Members of Saudi Arabia’s national soccer team visited the Temple Mount in Jerusalem on Monday and prayed at the mosques there, ahead of their match Tuesday against the Palestinian national team in the West Bank.
The Palestinian Authority’s official news agency Wafa said local religious authorities “briefed the Saudi visitors about the situation at the Muslim holy site, particularly Israeli police harassment of the worshipers and state-sponsored attempts by Jewish fanatics to take it over.”
Palestinians have long accused Israel of seeking to take over the Mount or unilaterally change the status quo at the holy sites, an allegation Israeli leadership has consistently denied. As part of an arrangement in place since the 1967 Six Day War, when Israel captured the Old City and East Jerusalem from Jordan, non-Muslims are barred from praying at the Temple Mount, which is the holiest site in Judaism and third holiest in Islam.
The compound has often been the site of clashes between Muslim worshipers and police.
In August, Public Security Minister Gilad Erdan said Israel should perhaps work to change the status quo to allow Jew to pray, calling the current situation an “injustice.” But he clarified that he opposes introducing such a change unilaterally. “This needs to be achieved by diplomatic agreements and not by force,” Erdan said.
Jordan, which administers the religious site, was highly critical of the suggestion.
The visit by the Saudi soccer team is its first. The two teams will face off in the Asian qualifiers for the 2022 World Cup.
Arab clubs and national teams have historically refused to play in the Palestinian territories as it requires obtaining entry permits to Israel, a country most of them do not recognize. Tuesday’s game marks a change in policy for the kingdom, which has previously played matches against the Palestinian team in third countries.
But lately clubs or national teams from Iraq, Jordan, the United Arab Emirates and Bahrain have all visited. Others, including Egypt and Lebanon, still refuse.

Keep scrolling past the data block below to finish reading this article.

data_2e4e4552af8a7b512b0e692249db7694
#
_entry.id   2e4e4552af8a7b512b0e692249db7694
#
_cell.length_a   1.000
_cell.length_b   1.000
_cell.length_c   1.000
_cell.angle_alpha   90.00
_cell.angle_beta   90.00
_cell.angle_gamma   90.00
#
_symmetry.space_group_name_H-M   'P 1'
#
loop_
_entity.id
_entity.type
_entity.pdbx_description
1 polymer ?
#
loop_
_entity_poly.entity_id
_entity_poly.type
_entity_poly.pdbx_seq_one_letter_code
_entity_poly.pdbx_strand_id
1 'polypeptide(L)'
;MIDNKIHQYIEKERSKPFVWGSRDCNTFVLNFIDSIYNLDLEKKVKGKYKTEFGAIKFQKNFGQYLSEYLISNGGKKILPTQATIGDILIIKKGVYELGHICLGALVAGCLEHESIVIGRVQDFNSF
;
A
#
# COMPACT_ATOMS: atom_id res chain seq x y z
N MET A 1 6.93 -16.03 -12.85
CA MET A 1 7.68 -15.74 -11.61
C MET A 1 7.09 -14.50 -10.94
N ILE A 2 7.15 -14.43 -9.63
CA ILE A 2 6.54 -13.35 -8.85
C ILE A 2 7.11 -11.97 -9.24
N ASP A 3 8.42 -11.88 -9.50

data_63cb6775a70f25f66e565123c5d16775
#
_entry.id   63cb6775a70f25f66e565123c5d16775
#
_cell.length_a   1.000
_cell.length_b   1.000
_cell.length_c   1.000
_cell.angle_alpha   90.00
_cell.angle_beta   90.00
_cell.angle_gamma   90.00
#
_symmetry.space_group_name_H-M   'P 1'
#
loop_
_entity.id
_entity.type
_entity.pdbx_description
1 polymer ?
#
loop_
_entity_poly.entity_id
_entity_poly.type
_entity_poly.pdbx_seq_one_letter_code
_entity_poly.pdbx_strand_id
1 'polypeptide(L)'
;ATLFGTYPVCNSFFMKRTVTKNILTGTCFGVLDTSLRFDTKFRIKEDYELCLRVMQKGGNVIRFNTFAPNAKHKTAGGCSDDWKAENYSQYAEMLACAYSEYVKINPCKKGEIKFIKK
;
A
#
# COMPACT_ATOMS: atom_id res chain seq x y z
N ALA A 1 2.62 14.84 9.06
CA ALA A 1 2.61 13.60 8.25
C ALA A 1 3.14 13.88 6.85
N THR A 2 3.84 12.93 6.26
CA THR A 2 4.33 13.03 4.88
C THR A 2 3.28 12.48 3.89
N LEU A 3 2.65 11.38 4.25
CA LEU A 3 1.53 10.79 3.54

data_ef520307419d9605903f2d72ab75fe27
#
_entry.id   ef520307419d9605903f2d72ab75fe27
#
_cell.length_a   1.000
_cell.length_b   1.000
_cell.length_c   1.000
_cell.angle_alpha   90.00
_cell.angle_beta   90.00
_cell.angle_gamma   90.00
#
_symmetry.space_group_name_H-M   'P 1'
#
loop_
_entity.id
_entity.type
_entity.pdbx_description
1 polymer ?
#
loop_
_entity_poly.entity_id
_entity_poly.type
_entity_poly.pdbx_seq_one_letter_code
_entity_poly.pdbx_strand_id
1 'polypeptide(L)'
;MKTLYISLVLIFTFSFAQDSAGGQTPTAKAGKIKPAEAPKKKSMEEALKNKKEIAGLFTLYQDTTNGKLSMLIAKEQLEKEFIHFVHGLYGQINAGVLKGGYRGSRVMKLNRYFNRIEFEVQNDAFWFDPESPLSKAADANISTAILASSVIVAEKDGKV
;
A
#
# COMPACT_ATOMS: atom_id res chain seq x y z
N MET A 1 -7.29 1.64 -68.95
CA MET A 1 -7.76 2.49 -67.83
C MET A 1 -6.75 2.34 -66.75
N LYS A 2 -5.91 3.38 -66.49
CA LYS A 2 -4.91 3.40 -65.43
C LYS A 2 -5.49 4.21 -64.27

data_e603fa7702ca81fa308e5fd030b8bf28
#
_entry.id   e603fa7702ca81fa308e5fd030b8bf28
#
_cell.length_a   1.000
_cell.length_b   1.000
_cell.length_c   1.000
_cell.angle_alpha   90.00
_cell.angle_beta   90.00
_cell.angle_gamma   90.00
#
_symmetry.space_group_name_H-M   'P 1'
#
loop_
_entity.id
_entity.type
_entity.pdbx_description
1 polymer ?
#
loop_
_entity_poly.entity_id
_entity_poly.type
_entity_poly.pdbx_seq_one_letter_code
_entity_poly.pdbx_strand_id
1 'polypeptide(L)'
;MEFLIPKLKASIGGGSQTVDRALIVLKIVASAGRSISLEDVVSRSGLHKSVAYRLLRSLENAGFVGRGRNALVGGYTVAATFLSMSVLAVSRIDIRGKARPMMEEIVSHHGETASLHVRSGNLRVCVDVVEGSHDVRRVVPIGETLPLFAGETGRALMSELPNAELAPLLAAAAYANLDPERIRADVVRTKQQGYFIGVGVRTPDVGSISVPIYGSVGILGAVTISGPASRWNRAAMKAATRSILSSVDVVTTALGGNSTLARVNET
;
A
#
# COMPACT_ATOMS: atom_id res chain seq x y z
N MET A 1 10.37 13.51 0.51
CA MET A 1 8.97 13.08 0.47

Saudi Arabia does not have official diplomatic relations with the Jewish state but the two countries are widely believed to have discreet contacts over Iran, their common enemy.
The team visit had been seen by some as breaching a decades-long Arab boycott of the Jewish state over its treatment of the Palestinians.
Saudi soccer fans are delighted about their national team’s historic match Tuesday against their Palestinian “brothers” in the West Bank, but dismiss suggestions it marks a gradual normalization of ties between the kingdom and Israel.
Palestinian public opinion is divided, with some seeing it as a boost for Palestinian soccer while others interpret it as signs of an unwelcome thaw between Saudi Arabia and Israel.
Still, the Palestinian-led Boycott, Divestment and Sanctions (BDS) movement said that while the match is not technically a breach, it came “in the context of dangerous official normalization.”
The Popular Front for the Liberation of Palestine also said it “rejected normalization through sport.”
Ofer Zalzberg, senior analyst with the International Crisis Group, said Saudi Arabia was attempting a “balancing act” of quietly moving closer to Israel while also seeking to keep the Palestinians satisfied.
“The Saudis are yielding to Ramallah’s request of playing in the West Bank in order to offset a sense that they are normalizing with Israel while ignoring Palestinian needs,” he told AFP, adding that official recognition of the Jewish state was unlikely.
On Sunday Palestinian Authority President Mahmoud Abbas met with the team, telling them “We are proud of this visit, and we feel it embodies the historical relationship between Saudi Arabia and Palestine.”
“Your arrival delights the Palestinian people,” the official Palestinian news agency WAFA quoted him as saying.
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